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Paramatrize a peicewise function?

  1. Dec 11, 2004 #1
    Can someone hepl me find a "formual" way to paramatrize a peicewise function? Up till now i've been doing it with guess and check and am now stuck on the last part.

    The line goes from (1,3) to (0,0)
    So far I have

    [itex]
    7 \leq t \leq 10
    [/itex]

    [itex]
    y(t) = 10 - t
    [/itex]

    and am stuck on find a function for [itex]x(t)[/itex]


    Thanks.
     
  2. jcsd
  3. Dec 11, 2004 #2

    Hurkyl

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    One way is to find an ordinary expression for the line, something of the form y = mx+b, then use your known expression for y to get an expression for x.


    However, a more common way to parametrize lines is to identify each point in terms of the "proportion" from the first to the last point.

    That is, you put your variable in the range [0, 1], then the corresponding point on the line segment AB is given by:

    P = (1 - t) A + t B
     
  4. Dec 11, 2004 #3
    Brilliant!

    I don't know why that eluded me....

    -Burg
     
  5. Dec 11, 2004 #4
    So now in 3-Space,

    The line goes from (0,1,0) to (0,0,1) on the function [itex] y^2+z^2 = 1[/itex]

    i have [itex]x(t) = 0 [/itex] which is obvious, but how do i find the other two, [itex] y(t) [/itex] and [itex] z(t)[/itex]

    i can't sovle a system like i did with the last one, and since its not linear, im not sure if that second method works either. Unfourtunetlly my book is lacking in 3-space examples...

    -Thanks!
     
  6. Dec 11, 2004 #5

    Hurkyl

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    Can you reduce it to a 2-space problem?
     
  7. Dec 11, 2004 #6
    I could "pretend". But since both y and z are changing i'm have trouble seeing what one would be to sub in for the other. Any hints on where to start?

    -Burg
     
  8. Dec 11, 2004 #7

    Hurkyl

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    You should already be familiar with a parametrization of an equation of the form [itex]p^2 + q^2 = 1[/itex]... do you recognize the geometric object it defines?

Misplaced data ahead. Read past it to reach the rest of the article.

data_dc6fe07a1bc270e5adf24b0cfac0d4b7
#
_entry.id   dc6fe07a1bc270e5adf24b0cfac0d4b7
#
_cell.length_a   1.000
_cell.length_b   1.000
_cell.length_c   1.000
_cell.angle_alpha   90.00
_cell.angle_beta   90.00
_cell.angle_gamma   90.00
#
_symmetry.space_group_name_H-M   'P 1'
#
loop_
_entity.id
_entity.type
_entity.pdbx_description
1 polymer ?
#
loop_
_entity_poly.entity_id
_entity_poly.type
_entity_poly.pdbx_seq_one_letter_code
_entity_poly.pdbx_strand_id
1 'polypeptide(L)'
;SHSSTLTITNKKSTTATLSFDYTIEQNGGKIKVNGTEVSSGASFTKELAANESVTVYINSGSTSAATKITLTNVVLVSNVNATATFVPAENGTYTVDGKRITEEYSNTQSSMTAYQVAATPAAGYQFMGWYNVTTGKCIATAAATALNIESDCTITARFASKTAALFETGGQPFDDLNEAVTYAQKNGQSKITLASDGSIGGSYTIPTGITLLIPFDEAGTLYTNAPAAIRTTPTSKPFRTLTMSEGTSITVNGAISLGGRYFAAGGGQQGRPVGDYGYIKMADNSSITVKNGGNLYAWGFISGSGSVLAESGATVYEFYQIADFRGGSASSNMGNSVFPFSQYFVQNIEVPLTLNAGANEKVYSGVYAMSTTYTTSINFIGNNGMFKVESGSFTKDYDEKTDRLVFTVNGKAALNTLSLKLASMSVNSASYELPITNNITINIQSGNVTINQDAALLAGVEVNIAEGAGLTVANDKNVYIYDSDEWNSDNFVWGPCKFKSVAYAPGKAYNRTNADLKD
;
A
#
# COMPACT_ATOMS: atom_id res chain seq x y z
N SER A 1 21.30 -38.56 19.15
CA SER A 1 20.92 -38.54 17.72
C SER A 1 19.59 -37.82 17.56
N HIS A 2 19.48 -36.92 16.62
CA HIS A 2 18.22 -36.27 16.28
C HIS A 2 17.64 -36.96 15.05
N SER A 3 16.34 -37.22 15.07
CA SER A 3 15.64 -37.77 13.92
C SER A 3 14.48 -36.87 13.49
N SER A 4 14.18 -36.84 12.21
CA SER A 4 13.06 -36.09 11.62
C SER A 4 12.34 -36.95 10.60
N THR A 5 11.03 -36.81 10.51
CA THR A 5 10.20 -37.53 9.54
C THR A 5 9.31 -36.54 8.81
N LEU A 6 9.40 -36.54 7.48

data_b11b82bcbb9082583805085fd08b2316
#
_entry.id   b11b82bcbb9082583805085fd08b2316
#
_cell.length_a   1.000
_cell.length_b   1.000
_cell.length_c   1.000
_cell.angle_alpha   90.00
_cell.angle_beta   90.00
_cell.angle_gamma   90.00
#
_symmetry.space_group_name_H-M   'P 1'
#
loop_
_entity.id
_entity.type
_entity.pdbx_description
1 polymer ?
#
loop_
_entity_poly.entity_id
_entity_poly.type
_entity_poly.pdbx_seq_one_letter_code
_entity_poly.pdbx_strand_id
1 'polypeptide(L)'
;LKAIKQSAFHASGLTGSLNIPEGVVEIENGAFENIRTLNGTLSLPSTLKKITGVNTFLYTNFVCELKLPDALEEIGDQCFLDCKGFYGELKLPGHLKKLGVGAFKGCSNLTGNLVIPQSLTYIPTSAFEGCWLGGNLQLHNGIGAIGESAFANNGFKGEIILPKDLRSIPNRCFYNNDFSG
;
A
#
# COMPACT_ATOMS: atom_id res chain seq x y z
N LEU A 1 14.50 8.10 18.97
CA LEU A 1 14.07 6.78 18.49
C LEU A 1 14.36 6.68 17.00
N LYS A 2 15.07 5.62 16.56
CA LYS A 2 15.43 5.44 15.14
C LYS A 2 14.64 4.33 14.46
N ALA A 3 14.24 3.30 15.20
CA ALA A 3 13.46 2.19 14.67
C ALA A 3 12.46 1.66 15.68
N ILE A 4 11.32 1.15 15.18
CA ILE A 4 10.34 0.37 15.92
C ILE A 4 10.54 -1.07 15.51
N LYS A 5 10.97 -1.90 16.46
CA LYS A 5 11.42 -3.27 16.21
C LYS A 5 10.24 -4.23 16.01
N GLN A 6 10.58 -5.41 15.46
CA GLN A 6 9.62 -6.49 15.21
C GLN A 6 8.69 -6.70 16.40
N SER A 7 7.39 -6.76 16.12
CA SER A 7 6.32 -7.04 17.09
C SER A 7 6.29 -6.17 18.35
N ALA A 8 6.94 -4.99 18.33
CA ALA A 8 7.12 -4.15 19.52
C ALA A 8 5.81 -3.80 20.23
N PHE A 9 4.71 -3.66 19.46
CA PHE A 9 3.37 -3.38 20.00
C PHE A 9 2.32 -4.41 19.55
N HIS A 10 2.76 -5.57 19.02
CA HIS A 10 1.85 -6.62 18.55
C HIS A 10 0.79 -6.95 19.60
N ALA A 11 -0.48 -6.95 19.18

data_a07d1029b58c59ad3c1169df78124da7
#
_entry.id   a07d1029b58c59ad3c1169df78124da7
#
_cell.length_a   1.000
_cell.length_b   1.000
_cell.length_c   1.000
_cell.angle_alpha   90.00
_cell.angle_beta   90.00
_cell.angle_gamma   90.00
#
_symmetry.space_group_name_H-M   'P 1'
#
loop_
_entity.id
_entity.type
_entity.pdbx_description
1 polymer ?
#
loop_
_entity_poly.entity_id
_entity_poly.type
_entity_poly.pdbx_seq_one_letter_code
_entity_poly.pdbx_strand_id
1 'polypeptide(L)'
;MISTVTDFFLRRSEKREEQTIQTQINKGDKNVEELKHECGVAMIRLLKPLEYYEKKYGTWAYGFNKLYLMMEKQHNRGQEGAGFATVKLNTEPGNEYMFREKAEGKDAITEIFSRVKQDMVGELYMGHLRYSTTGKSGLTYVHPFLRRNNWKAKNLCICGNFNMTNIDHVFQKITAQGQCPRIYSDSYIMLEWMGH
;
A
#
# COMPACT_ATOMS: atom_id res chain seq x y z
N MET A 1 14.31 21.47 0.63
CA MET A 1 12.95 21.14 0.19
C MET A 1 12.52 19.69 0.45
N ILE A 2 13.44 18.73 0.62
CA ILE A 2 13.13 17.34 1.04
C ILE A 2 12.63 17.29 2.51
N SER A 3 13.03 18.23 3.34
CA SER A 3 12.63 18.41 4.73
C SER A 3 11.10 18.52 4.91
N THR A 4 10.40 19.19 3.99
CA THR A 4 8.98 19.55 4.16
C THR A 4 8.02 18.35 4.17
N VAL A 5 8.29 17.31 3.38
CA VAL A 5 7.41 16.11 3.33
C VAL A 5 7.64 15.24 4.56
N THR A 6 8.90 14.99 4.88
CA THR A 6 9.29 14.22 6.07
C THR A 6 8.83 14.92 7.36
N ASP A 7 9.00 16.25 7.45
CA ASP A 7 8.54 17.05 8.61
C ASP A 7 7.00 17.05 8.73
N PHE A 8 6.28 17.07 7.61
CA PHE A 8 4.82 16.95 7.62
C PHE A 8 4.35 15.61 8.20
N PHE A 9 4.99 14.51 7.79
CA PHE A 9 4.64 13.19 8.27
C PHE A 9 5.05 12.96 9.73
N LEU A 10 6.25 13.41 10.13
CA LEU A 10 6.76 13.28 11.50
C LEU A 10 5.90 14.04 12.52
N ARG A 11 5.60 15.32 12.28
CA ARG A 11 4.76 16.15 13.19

9. Dec 11, 2004 #8
    I just got it, after i posted that last one. It's a circile (duh, brain fart) so i use y(t)= cos t and z(t) = sin t. But there was a piece right before it, so [itex] 3 \leq t \leq [/itex]? So does that mean

    [itex] y(t) = cos ((t-3)\frac{\pi}{2} )
    [/itex]
    [itex]z(t) = sin ((t-3)\frac{\pi}{2} )[/itex]
    [itex]3 \leq t \leq 4
    [/itex]?
     
    Last edited: Dec 11, 2004
  10. Dec 11, 2004 #9

    Hurkyl

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    If that parametrization lies on the circular arc, and begins and ends in the right place, then it's good!


    I'm not sure what you mean by "a piece right before it" -- I guess you're talking about another part of the problem you've already solved.
     
  11. Dec 11, 2004 #10
    Ya, there was another piece of the piecewise goes from (3,0,0) so [itex] 0 \leq t \leq 3 [/itex] then the next piece (this one) starts at 3. I guess i could just start at 0 for each one, but this is how our prof tought it, and probablly how he wants to see it done.

    Thanks for the help! Final's on monday!!
     
  12. Dec 11, 2004 #11

    Hurkyl

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    The way you did it is right -- you wouldn't have a very well defined parametrization if it takes t=0 to two different points!
     
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